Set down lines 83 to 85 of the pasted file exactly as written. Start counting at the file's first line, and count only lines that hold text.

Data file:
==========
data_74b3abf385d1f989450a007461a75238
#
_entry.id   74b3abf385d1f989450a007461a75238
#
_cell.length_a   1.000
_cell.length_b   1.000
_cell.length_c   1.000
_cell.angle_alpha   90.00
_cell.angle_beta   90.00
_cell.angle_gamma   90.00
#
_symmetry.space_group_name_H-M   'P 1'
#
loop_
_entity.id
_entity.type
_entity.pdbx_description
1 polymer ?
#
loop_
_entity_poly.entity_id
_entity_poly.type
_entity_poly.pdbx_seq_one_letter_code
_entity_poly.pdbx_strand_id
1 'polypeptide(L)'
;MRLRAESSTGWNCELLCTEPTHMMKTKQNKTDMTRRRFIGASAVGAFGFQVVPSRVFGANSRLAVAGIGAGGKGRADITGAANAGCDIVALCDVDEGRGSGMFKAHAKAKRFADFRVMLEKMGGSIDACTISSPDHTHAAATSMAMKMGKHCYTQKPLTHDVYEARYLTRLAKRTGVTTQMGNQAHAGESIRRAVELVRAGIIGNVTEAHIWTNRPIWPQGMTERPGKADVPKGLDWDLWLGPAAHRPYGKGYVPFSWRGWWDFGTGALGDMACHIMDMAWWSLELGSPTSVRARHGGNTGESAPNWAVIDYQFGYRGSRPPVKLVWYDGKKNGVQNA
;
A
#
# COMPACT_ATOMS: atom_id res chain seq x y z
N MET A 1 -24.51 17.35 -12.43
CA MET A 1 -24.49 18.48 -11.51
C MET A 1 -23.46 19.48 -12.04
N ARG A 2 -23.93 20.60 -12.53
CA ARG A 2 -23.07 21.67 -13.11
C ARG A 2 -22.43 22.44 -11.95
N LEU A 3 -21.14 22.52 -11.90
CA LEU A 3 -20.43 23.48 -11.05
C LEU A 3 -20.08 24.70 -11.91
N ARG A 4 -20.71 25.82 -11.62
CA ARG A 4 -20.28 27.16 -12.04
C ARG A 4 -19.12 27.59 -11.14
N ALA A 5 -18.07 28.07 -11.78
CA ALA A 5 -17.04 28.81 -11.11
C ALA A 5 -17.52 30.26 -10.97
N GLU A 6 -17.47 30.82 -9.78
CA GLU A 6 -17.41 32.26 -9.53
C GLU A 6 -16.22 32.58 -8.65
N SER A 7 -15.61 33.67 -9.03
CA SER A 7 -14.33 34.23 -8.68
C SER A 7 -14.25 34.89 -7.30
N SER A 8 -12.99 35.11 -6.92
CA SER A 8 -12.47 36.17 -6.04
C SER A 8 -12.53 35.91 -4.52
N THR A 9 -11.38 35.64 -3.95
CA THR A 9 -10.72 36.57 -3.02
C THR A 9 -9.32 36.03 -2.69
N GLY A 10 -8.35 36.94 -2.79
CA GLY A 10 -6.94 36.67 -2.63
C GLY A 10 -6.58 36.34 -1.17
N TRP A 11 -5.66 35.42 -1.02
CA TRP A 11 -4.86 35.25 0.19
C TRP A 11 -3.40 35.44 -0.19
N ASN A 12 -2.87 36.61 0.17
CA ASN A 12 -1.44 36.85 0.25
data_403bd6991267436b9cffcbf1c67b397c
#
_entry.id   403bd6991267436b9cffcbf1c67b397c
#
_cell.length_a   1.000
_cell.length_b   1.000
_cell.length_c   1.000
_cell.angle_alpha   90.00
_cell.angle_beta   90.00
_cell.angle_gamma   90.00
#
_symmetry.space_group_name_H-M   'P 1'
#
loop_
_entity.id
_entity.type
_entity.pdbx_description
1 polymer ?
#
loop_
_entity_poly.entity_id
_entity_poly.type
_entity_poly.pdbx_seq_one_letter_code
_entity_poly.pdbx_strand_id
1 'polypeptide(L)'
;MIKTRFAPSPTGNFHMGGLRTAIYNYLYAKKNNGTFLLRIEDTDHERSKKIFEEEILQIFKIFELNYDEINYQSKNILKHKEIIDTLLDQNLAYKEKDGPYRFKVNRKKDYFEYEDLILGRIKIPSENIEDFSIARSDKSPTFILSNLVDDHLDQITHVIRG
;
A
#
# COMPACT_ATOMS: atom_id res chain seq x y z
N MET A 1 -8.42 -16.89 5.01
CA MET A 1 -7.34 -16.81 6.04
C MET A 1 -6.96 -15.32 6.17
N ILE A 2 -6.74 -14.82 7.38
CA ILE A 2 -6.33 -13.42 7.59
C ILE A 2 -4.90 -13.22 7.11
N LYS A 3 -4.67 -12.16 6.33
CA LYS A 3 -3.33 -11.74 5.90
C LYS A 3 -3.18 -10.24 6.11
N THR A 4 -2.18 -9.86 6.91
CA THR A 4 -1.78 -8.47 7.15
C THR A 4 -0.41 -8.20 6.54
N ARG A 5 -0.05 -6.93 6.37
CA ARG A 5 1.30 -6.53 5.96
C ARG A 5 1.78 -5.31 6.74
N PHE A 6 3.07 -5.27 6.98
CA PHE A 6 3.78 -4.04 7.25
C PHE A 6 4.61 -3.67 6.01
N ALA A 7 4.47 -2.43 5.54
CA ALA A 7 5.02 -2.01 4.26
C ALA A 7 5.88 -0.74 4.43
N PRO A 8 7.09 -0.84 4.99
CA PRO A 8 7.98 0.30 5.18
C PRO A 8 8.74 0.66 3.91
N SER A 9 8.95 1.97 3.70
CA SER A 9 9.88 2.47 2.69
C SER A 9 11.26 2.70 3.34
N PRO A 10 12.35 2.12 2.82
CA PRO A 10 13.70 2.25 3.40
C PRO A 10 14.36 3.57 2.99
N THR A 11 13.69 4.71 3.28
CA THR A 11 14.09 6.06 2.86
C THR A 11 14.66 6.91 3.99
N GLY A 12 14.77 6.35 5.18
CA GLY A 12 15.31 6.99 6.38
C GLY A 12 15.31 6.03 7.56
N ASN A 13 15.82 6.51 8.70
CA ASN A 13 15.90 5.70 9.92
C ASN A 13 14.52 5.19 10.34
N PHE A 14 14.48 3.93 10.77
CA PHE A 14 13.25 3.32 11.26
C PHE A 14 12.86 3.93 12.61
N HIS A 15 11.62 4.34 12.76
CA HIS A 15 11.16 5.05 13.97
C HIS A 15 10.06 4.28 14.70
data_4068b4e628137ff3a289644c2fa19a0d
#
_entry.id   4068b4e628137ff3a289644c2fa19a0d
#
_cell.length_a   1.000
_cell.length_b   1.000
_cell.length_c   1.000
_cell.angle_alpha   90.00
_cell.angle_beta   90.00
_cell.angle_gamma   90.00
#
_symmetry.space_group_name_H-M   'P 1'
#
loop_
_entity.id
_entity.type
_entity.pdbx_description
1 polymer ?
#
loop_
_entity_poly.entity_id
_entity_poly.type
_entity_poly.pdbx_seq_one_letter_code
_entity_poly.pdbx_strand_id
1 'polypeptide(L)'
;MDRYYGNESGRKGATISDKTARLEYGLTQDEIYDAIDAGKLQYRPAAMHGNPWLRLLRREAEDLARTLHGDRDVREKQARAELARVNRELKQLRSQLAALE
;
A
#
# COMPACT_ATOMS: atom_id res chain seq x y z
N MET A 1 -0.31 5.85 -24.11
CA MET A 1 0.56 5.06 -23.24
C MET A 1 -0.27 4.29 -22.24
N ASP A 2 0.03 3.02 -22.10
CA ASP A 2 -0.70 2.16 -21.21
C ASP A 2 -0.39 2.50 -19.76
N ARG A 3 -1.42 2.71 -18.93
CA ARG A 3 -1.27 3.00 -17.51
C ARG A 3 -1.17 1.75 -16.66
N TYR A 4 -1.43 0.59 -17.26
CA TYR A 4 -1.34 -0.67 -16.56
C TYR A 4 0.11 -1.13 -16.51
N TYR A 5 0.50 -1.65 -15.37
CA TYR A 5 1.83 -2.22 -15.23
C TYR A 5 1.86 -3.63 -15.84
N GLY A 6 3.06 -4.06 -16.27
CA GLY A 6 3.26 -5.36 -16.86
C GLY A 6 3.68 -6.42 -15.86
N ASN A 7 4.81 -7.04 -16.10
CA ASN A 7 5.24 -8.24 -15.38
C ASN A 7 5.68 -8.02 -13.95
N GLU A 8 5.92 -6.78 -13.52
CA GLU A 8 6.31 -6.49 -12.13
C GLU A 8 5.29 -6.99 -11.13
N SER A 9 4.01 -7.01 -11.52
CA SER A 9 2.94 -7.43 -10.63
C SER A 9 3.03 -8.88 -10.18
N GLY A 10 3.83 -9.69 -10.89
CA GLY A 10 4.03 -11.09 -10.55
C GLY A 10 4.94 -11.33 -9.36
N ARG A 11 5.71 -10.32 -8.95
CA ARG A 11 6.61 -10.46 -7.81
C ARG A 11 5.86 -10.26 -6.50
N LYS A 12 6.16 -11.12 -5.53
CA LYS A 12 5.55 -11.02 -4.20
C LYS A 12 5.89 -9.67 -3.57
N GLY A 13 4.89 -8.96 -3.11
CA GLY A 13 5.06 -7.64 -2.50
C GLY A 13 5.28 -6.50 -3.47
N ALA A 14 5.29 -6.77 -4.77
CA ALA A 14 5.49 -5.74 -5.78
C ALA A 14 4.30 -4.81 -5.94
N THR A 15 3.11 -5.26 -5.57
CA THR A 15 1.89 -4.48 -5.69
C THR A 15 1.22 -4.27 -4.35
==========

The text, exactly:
1 polymer ?
#
loop_